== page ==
• Water is (broadly) transparent to optical frequencies, but opaque in ultraviolet and mid-far infrared. (graph)

  • Human flesh is (broadly) opaque in the optical frequencies, but transparent in the X-Ray frequencies

Would it be possible for a material to have a uniformly high or loss transparency across the whole frequency spectrum?

  • If yes, then do we know of any materials that have those properties?
  • If no, why? What would it mean?
  • $\begingroup$ Black bodies absorb all EM radiation incident on it, so that would make it opaque. $\endgroup$
    – Yubin Lee
    May 25, 2019 at 6:39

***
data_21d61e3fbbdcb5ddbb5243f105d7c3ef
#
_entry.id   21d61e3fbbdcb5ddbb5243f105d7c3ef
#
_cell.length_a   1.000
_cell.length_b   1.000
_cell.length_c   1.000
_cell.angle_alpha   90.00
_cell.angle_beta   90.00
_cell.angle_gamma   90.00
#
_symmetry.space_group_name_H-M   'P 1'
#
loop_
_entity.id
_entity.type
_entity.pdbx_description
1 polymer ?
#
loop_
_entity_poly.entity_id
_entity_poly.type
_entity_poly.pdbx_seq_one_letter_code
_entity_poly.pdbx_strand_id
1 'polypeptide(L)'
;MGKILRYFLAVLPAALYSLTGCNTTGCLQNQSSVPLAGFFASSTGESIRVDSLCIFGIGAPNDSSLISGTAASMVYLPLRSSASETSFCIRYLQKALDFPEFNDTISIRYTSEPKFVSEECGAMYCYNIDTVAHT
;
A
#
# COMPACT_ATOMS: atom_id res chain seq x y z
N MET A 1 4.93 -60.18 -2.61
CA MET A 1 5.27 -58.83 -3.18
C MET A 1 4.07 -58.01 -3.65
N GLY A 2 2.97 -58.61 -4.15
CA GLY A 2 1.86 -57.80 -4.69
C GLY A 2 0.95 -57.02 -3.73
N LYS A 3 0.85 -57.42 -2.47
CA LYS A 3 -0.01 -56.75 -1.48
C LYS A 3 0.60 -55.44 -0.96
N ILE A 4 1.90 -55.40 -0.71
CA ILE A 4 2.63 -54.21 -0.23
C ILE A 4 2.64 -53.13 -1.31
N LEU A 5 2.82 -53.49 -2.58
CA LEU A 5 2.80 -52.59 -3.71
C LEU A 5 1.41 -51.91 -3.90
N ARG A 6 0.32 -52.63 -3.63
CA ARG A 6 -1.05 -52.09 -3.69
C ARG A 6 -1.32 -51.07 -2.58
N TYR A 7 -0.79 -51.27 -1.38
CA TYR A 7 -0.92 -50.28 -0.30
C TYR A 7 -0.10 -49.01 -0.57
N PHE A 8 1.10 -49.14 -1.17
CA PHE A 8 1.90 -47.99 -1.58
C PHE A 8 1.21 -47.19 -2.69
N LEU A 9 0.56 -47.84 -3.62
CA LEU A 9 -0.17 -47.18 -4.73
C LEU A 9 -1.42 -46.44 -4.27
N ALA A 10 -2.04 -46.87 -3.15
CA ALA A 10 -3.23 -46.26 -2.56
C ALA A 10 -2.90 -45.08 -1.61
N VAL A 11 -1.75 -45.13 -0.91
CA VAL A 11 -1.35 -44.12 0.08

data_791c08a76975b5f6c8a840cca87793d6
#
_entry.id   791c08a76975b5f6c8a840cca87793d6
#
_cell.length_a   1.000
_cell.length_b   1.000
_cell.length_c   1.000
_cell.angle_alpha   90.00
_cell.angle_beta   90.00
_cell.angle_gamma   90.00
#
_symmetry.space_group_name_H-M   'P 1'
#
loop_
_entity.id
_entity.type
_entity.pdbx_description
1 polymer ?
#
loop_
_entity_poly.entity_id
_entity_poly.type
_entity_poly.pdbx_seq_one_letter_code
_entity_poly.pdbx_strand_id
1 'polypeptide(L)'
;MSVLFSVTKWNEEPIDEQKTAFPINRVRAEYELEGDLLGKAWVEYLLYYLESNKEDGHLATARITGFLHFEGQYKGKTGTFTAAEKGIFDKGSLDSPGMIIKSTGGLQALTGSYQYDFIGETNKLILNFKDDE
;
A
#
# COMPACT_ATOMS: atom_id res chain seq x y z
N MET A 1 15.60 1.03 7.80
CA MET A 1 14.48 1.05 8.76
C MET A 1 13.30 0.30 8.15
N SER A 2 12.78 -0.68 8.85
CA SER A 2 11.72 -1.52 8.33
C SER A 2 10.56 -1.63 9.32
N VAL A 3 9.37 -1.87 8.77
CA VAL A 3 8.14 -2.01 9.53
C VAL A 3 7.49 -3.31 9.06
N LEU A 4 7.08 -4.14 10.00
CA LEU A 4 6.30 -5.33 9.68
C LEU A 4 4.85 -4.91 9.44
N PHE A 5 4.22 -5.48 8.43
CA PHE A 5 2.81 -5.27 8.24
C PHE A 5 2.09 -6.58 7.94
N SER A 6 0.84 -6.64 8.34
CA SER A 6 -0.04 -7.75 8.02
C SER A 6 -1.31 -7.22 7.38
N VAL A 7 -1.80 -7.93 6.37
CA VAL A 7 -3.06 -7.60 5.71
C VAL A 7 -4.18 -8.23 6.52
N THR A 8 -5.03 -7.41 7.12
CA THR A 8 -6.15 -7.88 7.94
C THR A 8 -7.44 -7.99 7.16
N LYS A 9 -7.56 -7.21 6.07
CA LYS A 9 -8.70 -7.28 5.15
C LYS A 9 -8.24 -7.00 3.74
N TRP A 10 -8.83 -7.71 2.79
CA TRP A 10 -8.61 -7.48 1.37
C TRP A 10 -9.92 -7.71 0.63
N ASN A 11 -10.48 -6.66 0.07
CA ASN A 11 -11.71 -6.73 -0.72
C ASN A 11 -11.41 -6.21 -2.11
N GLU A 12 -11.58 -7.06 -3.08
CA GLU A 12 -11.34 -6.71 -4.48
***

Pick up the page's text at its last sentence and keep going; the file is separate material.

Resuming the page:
• $\begingroup$ Sure, but that's just a definition of a conceptual idea, right? Does any black body material actually exist? $\endgroup$
    – Brondahl
    May 25, 2019 at 7:05

1 Answer 1


The transparancy of a material is dependent on the arrangement of atoms within the material and, more crucially, the arrangement of electrons. If the energy gap between the ground state of an electron and the next energy level is greater than the incoming energy of the photon, the photon will not be absorbed and we say the material is transparent.

In terms of gamma photons, the energy gap would have to be on the order of 50,000 eV in order that the photon is not absorbed. I do not know of any materials with energy gaps as large as this. The opposite argument applies for opaque materials, with very low energy gaps.


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